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Director, OpenShift Strategy at Red Hat. Founder of Rishidot Research, a research community focused on services world. His focus is on Platform Services, Infrastructure and the role of Open Source in the services era. Krish has been writing @ CloudAve from its inception and had also been part of GigaOm Pro Analyst Group. The opinions expressed here are his own and are neither representative of his employer, Red Hat, nor CloudAve, nor its sponsors.

3 responses to “pentOS: Why It Is Interesting?”

  1. Nick Carroway

    I think you are missing the point with your ecosystem argument. The issue is not that one vendor (Rackspace or anyone else) is going to hijack openstack, the issue is that they are all going to do exactly what Piston has just done. Release their own proprietary version of openstack. This is possible because openstack is Apache licensed, so any vendor can take any or all of it and make it closed source.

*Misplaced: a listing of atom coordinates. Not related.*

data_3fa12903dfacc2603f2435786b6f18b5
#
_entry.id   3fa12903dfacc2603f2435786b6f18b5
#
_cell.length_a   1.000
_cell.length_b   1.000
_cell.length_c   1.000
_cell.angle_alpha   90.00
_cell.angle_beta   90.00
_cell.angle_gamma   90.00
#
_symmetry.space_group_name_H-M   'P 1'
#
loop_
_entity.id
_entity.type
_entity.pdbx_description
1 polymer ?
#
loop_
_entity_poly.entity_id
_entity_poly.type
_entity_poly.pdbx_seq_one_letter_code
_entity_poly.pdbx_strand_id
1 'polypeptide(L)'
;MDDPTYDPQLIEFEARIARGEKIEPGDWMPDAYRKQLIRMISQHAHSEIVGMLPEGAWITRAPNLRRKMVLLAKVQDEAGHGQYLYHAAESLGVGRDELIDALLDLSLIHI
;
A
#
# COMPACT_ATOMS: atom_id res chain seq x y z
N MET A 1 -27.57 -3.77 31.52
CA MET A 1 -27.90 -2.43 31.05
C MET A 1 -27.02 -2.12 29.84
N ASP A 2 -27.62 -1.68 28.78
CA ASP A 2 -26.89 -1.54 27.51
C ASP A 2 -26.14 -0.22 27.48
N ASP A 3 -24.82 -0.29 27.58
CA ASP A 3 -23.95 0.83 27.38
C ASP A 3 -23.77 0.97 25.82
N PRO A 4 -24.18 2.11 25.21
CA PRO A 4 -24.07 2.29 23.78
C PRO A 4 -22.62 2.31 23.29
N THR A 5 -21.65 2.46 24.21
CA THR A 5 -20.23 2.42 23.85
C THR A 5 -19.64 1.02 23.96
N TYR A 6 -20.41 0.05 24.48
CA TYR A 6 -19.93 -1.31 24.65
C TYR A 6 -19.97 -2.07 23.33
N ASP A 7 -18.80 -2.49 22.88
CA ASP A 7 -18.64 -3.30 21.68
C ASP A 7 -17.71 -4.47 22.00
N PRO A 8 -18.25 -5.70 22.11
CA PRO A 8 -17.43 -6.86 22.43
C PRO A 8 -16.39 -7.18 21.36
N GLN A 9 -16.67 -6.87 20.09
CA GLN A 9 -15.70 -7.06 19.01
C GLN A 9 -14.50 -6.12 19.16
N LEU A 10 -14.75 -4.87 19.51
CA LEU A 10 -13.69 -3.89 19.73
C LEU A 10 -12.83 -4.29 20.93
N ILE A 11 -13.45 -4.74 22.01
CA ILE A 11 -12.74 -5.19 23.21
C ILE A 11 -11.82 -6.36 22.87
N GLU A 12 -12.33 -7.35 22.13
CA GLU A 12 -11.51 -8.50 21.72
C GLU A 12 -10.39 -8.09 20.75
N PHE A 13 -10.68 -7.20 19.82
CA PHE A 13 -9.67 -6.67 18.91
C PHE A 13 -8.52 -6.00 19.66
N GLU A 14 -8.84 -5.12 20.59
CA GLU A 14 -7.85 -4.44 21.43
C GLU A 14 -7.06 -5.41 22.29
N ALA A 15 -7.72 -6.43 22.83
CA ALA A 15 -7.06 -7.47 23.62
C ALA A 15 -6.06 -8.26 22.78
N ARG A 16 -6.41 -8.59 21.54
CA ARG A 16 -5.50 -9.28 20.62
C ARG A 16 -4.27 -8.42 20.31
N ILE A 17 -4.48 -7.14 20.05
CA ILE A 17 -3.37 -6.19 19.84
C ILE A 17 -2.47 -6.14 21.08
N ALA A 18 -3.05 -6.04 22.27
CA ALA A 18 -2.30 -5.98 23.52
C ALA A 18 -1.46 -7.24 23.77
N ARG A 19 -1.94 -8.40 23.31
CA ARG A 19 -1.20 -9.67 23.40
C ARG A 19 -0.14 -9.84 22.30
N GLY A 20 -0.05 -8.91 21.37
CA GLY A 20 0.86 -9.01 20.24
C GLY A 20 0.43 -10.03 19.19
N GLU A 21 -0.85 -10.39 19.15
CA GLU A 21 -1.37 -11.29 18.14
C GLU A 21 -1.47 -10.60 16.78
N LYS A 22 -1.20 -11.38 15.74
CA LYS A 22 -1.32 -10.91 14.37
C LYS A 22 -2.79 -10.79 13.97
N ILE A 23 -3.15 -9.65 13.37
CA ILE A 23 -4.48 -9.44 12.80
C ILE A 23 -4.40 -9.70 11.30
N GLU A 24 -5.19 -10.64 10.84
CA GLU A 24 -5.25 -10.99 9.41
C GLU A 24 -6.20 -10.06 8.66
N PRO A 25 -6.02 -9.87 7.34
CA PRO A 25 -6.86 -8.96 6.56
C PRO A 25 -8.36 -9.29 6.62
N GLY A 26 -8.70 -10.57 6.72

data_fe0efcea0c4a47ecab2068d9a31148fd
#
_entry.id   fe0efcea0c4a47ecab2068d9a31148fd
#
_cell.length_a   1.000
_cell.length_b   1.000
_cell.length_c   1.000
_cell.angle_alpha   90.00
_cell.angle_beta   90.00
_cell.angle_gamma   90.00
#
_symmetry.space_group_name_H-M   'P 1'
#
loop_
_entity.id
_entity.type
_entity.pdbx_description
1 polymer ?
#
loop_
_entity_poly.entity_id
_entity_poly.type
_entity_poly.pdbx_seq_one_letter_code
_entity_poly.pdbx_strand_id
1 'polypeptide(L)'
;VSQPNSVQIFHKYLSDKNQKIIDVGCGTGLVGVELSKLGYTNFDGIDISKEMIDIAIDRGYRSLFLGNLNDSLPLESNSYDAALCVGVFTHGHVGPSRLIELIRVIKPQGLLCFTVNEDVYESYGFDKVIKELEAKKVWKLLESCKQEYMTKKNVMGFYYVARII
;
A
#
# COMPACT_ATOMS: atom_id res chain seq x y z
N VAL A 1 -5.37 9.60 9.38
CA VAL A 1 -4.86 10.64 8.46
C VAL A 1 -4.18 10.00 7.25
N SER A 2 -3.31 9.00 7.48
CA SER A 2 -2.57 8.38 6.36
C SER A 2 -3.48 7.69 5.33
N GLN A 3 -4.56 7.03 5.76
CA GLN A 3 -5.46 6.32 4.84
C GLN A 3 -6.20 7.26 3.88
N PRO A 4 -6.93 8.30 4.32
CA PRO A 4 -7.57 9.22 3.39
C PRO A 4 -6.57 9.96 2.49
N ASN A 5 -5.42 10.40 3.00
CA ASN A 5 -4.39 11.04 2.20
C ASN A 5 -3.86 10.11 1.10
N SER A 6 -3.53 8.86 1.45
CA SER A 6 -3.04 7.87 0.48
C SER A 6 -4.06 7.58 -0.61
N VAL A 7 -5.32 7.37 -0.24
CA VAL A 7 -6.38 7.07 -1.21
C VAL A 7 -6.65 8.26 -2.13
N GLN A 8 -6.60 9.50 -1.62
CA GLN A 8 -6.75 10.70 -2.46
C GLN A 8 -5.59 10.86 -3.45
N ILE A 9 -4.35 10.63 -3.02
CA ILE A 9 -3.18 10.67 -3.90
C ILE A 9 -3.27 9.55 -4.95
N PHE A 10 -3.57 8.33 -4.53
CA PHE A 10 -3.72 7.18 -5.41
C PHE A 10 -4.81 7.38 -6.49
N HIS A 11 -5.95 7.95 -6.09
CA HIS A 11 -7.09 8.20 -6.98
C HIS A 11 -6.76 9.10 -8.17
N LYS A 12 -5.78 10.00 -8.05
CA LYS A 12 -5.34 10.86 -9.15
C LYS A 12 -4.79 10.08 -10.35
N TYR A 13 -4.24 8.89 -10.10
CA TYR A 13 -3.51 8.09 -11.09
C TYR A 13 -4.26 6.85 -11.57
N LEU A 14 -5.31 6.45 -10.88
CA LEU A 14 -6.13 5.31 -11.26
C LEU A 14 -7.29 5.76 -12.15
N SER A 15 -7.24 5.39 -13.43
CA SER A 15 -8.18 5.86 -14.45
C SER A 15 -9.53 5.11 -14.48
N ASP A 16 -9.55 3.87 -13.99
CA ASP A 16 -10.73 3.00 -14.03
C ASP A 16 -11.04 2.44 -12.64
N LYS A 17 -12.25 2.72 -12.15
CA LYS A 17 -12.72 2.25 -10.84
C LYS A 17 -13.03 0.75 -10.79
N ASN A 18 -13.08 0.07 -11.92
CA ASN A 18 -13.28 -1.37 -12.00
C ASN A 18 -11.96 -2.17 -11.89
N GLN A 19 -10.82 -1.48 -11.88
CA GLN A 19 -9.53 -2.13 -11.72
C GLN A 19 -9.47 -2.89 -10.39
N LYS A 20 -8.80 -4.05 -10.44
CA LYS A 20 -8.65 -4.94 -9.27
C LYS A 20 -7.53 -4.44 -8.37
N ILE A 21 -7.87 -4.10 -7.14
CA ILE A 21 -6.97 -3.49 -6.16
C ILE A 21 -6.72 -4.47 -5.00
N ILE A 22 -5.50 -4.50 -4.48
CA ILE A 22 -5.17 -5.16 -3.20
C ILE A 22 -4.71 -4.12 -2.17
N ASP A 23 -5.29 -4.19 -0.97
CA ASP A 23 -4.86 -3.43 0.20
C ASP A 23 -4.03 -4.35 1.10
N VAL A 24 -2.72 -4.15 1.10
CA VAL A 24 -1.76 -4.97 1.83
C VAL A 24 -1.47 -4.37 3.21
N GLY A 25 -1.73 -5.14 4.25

What this will result in is numerous different flavors of openstack, none of which will interoperate with each other. This is where the ecosystem argument breaks down, all of these vendors will claim to be “based on openstack” but since they are all making their own additions and modifications to the code, none of these will interoperate with each other.

    We won’t end up with a single “openstack ecosystem” but instead numerous competing vendor infrastrutures (the Citrix openstack infrastructure, the Dell openstack infrastructure… and one for Piston, and one for Nebula, and one for…)

    So this grand vision of everyone uniting around openstack will instead lead to balkanization (division)… and if that’s true then what’s the point of openstack anyway? It’s gone from being a standard that unites to a marketing term that promises unity but doesn’t deliver (“We’re openstack based”) without every gaining any commercial traction.